Can you tell which solid a substance is by analyzing the phonons only?

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Can you tell what kind of solids by simply having access to the phonons only?

Supposed you join a challenge where you will use any tools just to analyze the phonons (without telling you what kinds of solids). Can you tell what solids is it?

Is there any geometric relationship between the phonons and the solids producing them so you can tell the identity of the latter by knowing the former only?
 
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DrDu
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Well, there are huge data bases of IR and Raman spectra of solids which basically contain the information about the frequencies of the phonons. These data are often sufficient to identify a compound.
 
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Well, there are huge data bases of IR and Raman spectra of solids which basically contain the information about the frequencies of the phonons. These data are often sufficient to identify a compound.
Ok. But what I'd like to know specifically if whether the shape of the phonon vibrations is related to the shapes or structure of the solid?
 
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My questions are related to this

"That's not true. See Eqs. (32) and (34) in my paper. Eq. (32) describes a collective excitations of atoms, Eq. (34) describes a wave function of a single phonon, and yet those two wave functions represent the same physical state.

Reference https://www.physicsforums.com/threads/volovik-vs-witten-vs-wen-etc.974294/page-2"

So the wave function of collective excitations of atoms is equivalent to the wave function of a single phonon?

That means you can vary the collective excitations of atoms to come up with the same phonon? Therefore different combinations of atoms can have the same phonon? Example?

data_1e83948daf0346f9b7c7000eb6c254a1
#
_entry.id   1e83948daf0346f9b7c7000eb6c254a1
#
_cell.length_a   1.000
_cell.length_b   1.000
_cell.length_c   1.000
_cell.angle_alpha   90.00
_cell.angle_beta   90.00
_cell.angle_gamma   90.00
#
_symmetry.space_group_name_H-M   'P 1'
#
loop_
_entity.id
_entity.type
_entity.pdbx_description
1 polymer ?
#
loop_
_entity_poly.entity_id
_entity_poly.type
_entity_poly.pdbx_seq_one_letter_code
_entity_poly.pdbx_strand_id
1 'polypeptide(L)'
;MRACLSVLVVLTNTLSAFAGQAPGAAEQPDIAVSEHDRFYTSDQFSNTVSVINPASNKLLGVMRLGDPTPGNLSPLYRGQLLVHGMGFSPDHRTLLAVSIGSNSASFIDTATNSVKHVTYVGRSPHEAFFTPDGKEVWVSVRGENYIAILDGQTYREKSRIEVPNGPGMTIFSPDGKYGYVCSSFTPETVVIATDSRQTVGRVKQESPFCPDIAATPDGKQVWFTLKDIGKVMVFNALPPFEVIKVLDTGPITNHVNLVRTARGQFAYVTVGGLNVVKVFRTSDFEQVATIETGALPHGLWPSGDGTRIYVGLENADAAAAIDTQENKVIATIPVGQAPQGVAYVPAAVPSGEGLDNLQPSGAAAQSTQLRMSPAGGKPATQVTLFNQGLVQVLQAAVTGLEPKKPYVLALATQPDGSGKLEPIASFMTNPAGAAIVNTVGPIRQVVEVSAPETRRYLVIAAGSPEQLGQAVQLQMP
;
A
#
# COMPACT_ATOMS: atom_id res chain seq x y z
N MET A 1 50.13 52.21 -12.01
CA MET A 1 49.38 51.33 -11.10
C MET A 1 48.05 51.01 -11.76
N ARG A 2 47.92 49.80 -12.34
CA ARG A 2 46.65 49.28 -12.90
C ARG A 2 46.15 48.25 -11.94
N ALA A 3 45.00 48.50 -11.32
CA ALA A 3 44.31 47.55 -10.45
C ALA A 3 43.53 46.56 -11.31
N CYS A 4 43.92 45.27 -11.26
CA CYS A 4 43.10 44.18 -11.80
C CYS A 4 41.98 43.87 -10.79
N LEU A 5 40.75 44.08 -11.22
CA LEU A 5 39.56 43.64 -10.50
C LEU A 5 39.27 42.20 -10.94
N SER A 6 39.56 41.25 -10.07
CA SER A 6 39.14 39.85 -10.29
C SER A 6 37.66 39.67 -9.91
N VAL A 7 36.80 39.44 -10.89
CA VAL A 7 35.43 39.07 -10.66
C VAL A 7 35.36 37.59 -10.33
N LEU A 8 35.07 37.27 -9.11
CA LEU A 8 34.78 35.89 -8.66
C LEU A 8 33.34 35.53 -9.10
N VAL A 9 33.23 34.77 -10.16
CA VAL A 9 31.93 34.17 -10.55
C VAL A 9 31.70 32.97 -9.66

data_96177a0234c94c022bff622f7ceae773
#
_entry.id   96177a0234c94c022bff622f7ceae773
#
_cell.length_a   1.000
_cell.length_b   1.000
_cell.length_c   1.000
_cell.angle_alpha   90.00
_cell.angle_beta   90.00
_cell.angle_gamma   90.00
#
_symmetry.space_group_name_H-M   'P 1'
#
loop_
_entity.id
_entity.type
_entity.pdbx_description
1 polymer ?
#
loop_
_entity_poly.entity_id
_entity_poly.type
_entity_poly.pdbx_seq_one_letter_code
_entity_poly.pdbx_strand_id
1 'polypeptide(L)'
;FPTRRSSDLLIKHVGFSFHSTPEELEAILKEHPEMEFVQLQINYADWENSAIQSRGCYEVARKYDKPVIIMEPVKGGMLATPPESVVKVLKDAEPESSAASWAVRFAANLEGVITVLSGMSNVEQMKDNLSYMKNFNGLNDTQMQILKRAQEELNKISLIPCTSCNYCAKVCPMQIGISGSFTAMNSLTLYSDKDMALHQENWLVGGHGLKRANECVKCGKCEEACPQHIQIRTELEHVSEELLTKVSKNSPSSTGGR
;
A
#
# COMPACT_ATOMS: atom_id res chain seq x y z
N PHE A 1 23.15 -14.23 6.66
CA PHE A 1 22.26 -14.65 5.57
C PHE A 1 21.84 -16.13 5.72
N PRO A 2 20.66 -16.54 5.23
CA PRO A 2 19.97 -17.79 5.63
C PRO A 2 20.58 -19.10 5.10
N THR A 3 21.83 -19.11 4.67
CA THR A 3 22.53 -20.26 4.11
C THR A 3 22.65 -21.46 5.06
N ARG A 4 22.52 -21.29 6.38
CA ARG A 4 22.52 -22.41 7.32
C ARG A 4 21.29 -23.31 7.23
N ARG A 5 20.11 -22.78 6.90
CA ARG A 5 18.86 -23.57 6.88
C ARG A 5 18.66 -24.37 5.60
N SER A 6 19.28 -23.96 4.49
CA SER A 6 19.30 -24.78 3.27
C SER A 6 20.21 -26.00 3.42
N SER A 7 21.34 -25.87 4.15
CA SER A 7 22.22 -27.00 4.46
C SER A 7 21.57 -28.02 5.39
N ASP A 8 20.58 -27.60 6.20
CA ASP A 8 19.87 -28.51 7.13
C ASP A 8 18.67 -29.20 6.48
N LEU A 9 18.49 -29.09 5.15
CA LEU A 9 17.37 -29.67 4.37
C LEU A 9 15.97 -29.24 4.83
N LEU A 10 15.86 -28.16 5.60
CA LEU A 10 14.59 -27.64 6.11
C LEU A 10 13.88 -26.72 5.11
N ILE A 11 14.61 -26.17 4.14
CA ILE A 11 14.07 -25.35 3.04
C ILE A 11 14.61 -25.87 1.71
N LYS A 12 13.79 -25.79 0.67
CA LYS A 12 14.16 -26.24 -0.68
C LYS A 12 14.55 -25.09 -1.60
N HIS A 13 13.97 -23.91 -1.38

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DrDu
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Hm, phonons are the solutions of the nuclear part of the Schrödinger equation in Born-Oppenheimer approximation and using a quadratic expansion of the potential energy surface around the equilibrium position.
So the potential part reduces to the force matrix which depends on the electronic properties of the atoms making up the material.
The kinetic energy part contains the mass matrix of all the atoms in the material which is unique.
In general, the spectrum of the resultign hamiltonian will also be unique, so meaning that there are no two different substances having the same phonon spectrum.
 
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Hm, phonons are the solutions of the nuclear part of the Schrödinger equation in Born-Oppenheimer approximation and using a quadratic expansion of the potential energy surface around the equilibrium position.
So the potential part reduces to the force matrix which depends on the electronic properties of the atoms making up the material.
The kinetic energy part contains the mass matrix of all the atoms in the material which is unique.
In general, the spectrum of the resultign hamiltonian will also be unique, so meaning that there are no two different substances having the same phonon spectrum.
Ok. Say. What are the different ways the phonon spectrum can be influenced by doing something to the substance. Is it by heating it only, or breaking it that can affect the phonons? Increasing the temperature can change the infrared and visible characteristics which change the phonons, what else can change the phonons?
 
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DrDu